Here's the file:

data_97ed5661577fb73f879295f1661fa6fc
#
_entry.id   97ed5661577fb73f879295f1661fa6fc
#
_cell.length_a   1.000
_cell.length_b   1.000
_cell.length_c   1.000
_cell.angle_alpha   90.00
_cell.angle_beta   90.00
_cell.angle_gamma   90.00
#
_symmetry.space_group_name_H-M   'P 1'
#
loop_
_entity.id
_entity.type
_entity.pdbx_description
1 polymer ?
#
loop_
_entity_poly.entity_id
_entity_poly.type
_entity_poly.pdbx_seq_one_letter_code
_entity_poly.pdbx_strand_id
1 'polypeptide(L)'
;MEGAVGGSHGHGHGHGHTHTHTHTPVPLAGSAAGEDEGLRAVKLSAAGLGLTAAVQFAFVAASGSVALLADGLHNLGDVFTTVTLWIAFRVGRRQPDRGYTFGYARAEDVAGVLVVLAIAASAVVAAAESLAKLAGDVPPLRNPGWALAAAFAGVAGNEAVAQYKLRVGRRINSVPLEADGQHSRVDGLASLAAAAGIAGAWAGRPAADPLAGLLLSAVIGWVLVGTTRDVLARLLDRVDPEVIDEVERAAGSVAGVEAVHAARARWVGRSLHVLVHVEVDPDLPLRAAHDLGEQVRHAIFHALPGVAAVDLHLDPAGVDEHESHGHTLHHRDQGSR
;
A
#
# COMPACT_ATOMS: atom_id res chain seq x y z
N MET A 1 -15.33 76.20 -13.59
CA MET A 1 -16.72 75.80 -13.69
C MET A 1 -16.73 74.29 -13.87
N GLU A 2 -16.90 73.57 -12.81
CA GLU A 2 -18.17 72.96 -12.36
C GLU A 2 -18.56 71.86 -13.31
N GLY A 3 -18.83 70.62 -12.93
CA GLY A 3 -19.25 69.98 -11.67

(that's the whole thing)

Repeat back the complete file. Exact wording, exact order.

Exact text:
data_97ed5661577fb73f879295f1661fa6fc
#
_entry.id   97ed5661577fb73f879295f1661fa6fc
#
_cell.length_a   1.000
_cell.length_b   1.000
_cell.length_c   1.000
_cell.angle_alpha   90.00
_cell.angle_beta   90.00
_cell.angle_gamma   90.00
#
_symmetry.space_group_name_H-M   'P 1'
#
loop_
_entity.id
_entity.type
_entity.pdbx_description
1 polymer ?
#
loop_
_entity_poly.entity_id
_entity_poly.type
_entity_poly.pdbx_seq_one_letter_code
_entity_poly.pdbx_strand_id
1 'polypeptide(L)'
;MEGAVGGSHGHGHGHGHTHTHTHTPVPLAGSAAGEDEGLRAVKLSAAGLGLTAAVQFAFVAASGSVALLADGLHNLGDVFTTVTLWIAFRVGRRQPDRGYTFGYARAEDVAGVLVVLAIAASAVVAAAESLAKLAGDVPPLRNPGWALAAAFAGVAGNEAVAQYKLRVGRRINSVPLEADGQHSRVDGLASLAAAAGIAGAWAGRPAADPLAGLLLSAVIGWVLVGTTRDVLARLLDRVDPEVIDEVERAAGSVAGVEAVHAARARWVGRSLHVLVHVEVDPDLPLRAAHDLGEQVRHAIFHALPGVAAVDLHLDPAGVDEHESHGHTLHHRDQGSR
;
A
#
# COMPACT_ATOMS: atom_id res chain seq x y z
N MET A 1 -15.33 76.20 -13.59
CA MET A 1 -16.72 75.80 -13.69
C MET A 1 -16.73 74.29 -13.87
N GLU A 2 -16.90 73.57 -12.81
CA GLU A 2 -18.17 72.96 -12.36
C GLU A 2 -18.56 71.86 -13.31
N GLY A 3 -18.83 70.62 -12.93
CA GLY A 3 -19.25 69.98 -11.67